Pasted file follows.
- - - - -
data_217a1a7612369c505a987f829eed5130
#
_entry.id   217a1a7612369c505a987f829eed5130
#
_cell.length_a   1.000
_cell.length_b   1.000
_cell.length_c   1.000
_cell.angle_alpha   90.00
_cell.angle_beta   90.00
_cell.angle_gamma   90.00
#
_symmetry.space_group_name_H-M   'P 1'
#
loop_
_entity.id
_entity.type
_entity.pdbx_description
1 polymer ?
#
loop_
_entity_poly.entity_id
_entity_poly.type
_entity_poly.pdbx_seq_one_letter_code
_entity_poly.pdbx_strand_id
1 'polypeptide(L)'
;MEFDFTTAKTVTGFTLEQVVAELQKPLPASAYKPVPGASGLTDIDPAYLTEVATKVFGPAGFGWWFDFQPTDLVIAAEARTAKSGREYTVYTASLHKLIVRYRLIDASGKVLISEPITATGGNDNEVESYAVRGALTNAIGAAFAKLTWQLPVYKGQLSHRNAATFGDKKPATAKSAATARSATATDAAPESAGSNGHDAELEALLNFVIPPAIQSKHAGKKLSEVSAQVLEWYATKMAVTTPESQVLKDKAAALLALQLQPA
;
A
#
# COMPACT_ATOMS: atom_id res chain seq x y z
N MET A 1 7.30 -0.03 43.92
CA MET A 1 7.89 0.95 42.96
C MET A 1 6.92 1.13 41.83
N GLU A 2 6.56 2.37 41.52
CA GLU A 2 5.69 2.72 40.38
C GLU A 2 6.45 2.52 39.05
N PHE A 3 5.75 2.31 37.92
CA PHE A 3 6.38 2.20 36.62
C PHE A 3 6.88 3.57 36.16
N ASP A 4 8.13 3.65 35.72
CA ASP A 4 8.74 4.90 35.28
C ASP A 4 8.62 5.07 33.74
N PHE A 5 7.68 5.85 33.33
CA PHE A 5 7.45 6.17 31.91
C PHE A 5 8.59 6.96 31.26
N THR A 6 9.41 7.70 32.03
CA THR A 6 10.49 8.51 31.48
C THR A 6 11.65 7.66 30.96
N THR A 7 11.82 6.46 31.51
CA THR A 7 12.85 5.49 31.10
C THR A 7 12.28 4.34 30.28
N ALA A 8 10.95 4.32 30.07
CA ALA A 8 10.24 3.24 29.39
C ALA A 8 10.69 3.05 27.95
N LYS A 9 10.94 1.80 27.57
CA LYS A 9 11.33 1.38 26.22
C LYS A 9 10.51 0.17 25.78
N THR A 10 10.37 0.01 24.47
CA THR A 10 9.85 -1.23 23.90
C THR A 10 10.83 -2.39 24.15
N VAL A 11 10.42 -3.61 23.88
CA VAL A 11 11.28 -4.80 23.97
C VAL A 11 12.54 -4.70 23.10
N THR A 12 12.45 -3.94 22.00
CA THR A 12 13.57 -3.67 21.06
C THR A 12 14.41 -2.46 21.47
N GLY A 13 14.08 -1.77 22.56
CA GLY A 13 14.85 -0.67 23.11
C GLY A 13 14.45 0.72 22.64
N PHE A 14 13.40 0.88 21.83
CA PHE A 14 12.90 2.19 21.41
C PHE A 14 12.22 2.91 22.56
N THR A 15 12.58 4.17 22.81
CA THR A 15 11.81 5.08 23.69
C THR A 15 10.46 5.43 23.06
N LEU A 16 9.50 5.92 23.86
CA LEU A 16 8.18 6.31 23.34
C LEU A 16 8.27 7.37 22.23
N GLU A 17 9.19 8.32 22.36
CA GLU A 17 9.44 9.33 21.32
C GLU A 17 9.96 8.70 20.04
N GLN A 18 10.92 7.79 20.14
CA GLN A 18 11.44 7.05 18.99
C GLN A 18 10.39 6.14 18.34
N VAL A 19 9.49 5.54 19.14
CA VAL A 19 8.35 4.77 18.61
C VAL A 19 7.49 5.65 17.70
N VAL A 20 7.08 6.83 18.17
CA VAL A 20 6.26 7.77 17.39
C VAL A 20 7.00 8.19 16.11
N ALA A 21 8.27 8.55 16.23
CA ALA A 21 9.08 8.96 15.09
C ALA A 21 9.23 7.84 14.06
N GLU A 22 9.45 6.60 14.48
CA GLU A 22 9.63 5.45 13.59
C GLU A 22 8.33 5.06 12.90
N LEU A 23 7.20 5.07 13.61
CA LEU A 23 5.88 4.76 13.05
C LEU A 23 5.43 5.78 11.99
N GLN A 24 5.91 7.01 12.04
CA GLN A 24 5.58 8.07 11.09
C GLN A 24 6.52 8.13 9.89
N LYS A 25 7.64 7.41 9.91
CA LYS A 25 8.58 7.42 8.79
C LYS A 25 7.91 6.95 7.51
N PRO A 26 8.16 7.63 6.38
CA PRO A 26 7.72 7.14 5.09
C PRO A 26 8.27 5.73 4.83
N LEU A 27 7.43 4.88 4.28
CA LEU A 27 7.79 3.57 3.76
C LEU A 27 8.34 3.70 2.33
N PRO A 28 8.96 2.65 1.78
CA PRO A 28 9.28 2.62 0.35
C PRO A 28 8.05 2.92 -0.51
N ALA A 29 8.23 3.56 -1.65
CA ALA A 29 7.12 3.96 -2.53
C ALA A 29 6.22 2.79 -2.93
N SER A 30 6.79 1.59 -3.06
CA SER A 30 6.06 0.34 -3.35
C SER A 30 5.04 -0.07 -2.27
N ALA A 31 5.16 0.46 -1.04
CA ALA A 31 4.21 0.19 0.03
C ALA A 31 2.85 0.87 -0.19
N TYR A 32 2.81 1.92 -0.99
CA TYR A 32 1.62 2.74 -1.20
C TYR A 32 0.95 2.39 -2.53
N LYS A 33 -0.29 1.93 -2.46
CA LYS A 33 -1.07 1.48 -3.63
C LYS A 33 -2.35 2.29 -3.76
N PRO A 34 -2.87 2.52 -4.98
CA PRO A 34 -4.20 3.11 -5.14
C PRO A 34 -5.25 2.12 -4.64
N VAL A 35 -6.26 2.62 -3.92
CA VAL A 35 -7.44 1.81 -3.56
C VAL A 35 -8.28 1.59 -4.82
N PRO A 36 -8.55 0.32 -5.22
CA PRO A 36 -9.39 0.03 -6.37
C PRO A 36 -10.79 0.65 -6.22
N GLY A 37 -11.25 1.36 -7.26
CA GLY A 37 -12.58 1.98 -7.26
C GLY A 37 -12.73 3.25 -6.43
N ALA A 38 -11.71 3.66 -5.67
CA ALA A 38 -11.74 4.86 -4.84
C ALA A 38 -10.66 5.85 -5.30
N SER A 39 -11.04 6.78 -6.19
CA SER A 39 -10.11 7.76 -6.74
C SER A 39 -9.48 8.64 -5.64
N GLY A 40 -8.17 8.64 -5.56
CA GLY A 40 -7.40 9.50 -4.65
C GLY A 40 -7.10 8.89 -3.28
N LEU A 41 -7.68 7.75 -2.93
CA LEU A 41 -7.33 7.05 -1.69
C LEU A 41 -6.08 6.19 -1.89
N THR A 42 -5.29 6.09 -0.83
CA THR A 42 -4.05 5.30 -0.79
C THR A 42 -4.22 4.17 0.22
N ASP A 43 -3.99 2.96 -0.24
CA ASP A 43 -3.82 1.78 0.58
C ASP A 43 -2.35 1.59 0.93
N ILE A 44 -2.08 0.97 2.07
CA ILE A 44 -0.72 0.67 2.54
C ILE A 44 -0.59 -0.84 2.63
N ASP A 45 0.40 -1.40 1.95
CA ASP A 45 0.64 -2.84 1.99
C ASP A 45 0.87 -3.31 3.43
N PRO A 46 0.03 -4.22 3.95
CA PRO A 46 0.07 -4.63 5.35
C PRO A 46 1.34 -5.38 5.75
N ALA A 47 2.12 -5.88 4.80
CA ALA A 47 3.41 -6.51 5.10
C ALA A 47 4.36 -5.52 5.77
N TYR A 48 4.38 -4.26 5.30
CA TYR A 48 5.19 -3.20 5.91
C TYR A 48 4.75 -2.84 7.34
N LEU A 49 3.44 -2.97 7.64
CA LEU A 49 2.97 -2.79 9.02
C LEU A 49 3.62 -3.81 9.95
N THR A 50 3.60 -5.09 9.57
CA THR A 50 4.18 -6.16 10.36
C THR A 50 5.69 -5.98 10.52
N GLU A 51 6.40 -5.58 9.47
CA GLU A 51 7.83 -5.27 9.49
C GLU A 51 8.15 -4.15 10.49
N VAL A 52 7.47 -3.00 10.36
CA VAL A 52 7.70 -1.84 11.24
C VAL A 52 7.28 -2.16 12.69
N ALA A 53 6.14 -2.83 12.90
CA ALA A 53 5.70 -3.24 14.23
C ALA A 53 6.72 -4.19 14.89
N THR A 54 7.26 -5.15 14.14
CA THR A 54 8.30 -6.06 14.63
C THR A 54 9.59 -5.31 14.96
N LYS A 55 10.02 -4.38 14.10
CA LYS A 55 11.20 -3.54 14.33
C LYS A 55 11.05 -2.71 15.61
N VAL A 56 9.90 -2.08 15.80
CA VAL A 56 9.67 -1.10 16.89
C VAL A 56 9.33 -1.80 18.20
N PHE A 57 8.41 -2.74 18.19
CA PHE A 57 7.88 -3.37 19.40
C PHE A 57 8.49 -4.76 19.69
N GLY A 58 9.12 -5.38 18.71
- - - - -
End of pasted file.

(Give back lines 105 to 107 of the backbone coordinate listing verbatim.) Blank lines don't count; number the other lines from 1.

C LYS A 25 7.91 6.95 7.51
N PRO A 26 8.16 7.63 6.38
CA PRO A 26 7.72 7.14 5.09